E-Newsletter : Issue #075 Lino Tagliapietra’s 80th Birthday

Lino Tagliapietra
Fenice, 13.25 x 37 x 5

For more information on any of these works please click on images.

May 2014

Holsten Galleries newsletter

Greetings! I have decided to dedicate this month’s entire Holsten Galleries News to Lino Tagliapietra and to feature some exciting new inventory which I have recently received.

Many of you know that this summer is Lino Tagliapietra’s 80th birthday. Yes, at nearly 80 years of age Lino Tagliapietra is still blowing glass and is in fact creating some of the most unique and beautiful pieces of his career.

Lino Tagliapietra
37.5 x 16.5 x 8.5
Lino Tagliapietra
He has even premiered several new series in the past couple of years.

Lino Tagliapietra loves to work and he loves glass!

“Glass is a wonderful material. Why? because the glass is alive. Even when it is cool, it is still moving. It is connected with fire, it is connected with water, it is so natural. Glass is my life.”
("Il vetro e la mia vita.")
– Lino Tagliapietra

And what a life he has had! At the tender age of 12 Lino Tagliapietra began his apprenticeship with Archimide Seguso in his Murano factory and by the age of 21 he had mastered the centuries-old glassblowing Muranese techniques and become a maestro. Over the next 25 years Lino Tagliapietra worked with some of the best known Murano glass factories. By the 1970’s Lino Tagliapietra was developing his own designs which were then put into production at the factories where he worked.

Lino Tagliapietra
Lino Tagliapietra
Angel Tear
35.5 x 22.25 x 6.75
By the 1980’s Lino Tagliapietra had been invited by Dale Chihuly to teach his Italian techniques at Pilchuck Glass School in Stanwood, Washington. Thus began a rich exchange between American glass artists, who were hungry for Lino Tagliapietra’s technical knowledge, and Lino Tagliapietra, who was greatly impressed and influenced by the artistic freedom and experimentalism that he observed in his American counterparts.


Throughout the 1980’s Lino Tagliapietra continued to visit the U.S. and teach and also to collaborate with several well known American artists such as Dale Chihuly and Dan Dailey. At the same time he began making his own unique objects of glass art. These early works of Lino Tagliapietra’s were created in various American hotshops where Lino Tagliapietra was free to experiment free from the restrictions of the factories. Many of the pieces created during this period can now be seen in major museums and in private collections in the U.S. and elsewhere.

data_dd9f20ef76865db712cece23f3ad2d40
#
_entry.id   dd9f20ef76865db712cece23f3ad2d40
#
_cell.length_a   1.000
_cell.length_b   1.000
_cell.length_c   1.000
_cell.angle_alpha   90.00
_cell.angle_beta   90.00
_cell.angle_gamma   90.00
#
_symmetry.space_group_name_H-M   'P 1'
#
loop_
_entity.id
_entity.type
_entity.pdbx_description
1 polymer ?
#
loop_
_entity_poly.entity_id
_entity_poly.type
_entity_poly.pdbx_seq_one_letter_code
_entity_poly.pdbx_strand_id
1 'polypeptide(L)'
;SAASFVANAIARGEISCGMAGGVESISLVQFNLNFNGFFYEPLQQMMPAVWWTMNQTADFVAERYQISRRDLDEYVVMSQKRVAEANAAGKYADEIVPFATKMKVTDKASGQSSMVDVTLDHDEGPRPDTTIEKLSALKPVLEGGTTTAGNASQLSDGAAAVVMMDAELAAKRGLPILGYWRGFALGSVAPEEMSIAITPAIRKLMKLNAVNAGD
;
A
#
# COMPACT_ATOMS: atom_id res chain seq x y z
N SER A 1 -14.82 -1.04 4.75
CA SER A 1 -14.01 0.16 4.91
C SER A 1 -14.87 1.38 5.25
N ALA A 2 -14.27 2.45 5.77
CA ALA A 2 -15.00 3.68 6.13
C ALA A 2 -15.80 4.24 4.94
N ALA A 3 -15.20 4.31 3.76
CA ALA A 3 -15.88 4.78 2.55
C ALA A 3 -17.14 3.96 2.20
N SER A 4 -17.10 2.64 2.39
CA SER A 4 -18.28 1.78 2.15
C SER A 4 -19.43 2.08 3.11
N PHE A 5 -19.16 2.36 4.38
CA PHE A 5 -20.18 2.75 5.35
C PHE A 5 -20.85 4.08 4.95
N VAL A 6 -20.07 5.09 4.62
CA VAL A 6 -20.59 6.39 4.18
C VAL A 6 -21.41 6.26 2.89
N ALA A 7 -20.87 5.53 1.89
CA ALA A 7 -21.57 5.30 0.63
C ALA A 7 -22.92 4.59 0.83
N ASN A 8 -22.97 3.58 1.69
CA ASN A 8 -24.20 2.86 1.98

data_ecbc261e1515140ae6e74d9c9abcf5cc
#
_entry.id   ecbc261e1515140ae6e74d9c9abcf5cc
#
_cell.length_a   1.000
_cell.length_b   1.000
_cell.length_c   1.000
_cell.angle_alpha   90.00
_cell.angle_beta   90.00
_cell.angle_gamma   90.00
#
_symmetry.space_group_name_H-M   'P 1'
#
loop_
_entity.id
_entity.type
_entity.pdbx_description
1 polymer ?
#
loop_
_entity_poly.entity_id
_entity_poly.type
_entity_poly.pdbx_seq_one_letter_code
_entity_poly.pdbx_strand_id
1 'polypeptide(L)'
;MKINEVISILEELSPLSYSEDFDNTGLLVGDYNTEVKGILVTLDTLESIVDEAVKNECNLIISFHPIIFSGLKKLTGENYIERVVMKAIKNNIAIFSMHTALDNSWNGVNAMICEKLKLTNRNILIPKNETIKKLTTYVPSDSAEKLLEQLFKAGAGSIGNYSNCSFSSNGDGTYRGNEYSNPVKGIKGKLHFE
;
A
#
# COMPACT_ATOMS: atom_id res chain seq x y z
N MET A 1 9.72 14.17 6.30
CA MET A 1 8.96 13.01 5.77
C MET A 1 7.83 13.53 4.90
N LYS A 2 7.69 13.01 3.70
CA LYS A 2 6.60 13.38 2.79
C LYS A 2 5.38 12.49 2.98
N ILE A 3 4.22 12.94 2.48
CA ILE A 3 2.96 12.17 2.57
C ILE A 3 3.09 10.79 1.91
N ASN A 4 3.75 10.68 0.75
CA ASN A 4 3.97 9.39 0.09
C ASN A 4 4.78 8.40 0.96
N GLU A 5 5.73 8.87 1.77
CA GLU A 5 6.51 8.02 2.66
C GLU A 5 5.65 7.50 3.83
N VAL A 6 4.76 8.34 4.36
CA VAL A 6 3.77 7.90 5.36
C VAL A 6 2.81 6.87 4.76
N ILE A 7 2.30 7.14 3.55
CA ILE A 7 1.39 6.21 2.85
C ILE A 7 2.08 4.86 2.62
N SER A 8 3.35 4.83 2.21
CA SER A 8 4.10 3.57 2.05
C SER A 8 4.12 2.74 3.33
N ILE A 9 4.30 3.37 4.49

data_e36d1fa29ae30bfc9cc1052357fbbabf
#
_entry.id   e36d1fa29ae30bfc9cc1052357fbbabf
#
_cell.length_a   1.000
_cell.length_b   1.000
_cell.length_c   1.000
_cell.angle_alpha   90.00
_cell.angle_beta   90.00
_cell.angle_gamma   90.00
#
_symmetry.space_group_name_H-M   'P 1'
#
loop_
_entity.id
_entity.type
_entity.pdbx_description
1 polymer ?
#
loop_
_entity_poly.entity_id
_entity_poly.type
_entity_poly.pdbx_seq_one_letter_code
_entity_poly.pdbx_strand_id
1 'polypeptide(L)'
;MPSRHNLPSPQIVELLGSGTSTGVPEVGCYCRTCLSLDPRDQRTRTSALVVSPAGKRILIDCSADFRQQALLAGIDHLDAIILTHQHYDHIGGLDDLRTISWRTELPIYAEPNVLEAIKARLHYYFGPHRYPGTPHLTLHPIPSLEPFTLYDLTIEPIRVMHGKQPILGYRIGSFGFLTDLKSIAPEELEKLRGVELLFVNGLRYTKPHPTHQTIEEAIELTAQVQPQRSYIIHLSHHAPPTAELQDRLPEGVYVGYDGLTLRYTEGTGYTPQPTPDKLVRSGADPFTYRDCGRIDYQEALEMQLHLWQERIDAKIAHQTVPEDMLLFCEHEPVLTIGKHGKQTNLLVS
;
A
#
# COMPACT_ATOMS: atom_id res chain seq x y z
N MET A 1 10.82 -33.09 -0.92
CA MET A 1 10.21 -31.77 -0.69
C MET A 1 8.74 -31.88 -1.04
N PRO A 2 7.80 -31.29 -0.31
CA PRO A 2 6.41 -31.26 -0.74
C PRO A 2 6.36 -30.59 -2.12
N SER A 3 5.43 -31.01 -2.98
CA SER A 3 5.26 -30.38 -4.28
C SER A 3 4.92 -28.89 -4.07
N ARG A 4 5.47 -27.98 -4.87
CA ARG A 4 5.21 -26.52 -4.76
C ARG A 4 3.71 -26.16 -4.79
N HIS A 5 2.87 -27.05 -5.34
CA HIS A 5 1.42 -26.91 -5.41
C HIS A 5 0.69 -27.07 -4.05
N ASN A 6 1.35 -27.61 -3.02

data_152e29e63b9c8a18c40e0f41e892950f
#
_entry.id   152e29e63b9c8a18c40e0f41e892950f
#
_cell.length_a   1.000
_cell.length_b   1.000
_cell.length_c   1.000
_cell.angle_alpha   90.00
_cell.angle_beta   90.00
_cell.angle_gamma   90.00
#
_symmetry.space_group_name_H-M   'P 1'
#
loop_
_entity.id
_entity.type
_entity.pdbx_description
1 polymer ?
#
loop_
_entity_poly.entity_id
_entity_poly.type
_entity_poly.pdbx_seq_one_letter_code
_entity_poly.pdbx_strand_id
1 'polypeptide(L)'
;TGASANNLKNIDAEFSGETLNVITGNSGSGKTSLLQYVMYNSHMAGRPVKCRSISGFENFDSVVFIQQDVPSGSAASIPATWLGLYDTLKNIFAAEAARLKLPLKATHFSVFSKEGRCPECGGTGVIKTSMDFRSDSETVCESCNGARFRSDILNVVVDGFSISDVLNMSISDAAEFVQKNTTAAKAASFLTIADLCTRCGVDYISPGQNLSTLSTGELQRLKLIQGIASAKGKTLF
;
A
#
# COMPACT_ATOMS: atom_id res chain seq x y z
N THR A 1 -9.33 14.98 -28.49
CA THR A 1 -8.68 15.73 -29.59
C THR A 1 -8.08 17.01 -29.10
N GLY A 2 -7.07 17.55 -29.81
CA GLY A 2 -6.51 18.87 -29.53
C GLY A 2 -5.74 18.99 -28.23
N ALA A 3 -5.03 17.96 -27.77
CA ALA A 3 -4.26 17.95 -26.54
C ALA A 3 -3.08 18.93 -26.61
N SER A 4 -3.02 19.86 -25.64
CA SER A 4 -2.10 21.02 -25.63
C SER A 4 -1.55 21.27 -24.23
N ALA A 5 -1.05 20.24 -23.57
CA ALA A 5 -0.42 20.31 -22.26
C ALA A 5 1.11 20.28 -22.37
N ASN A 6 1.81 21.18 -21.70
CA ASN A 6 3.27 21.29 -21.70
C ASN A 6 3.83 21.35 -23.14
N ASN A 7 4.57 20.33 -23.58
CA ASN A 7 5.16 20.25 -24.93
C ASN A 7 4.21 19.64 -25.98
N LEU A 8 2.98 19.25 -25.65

Lino Tagliapietra
26.5 x 12.75 x 8
Lino Tagliapietra
38.25 x 21.75 x 5.75
In 1988 Holsten Galleries began showing Lino Tagliapietra’s work in our Palm Beach gallery during an exhibition of his work at a museum in central Florida. I would say that working with Lino Tagliapietra has been one of the great collaborations of my 36-year career as a glass art dealer. It has certainly also been one of the great joys of my lifetime both to represent Lino Tagliapietra and to call him my friend.

Today, as you all know, Lino Tagliapietra is widely considered to be one of the greatest living glass artists of all time. In fact, there are many who would consider the Maestro to be the greatest glass blower of all time.

Lino Tagliapietra
18.75 x 10 x 6.5

Lino Tagliapietra & Kenn, Tacoma Museum of Glass

The number of awards, honorary doctorates, museum exhibitions and other distinctions that Lino Tagliapietra has achieved are far too numerous to list in this newsletter. This very special birthday year for Lino Tagliapietra is being celebrated by special events in Seattle, New York and many other places.

I want to extend here my own personal congratulations and a big thank you to Lino Tagliapietra for all that he is and all that he has done in our world of contemporary glass art.


Lino Tagliapietra
18.5 x 11 x 11
Return to Newsletter Index Page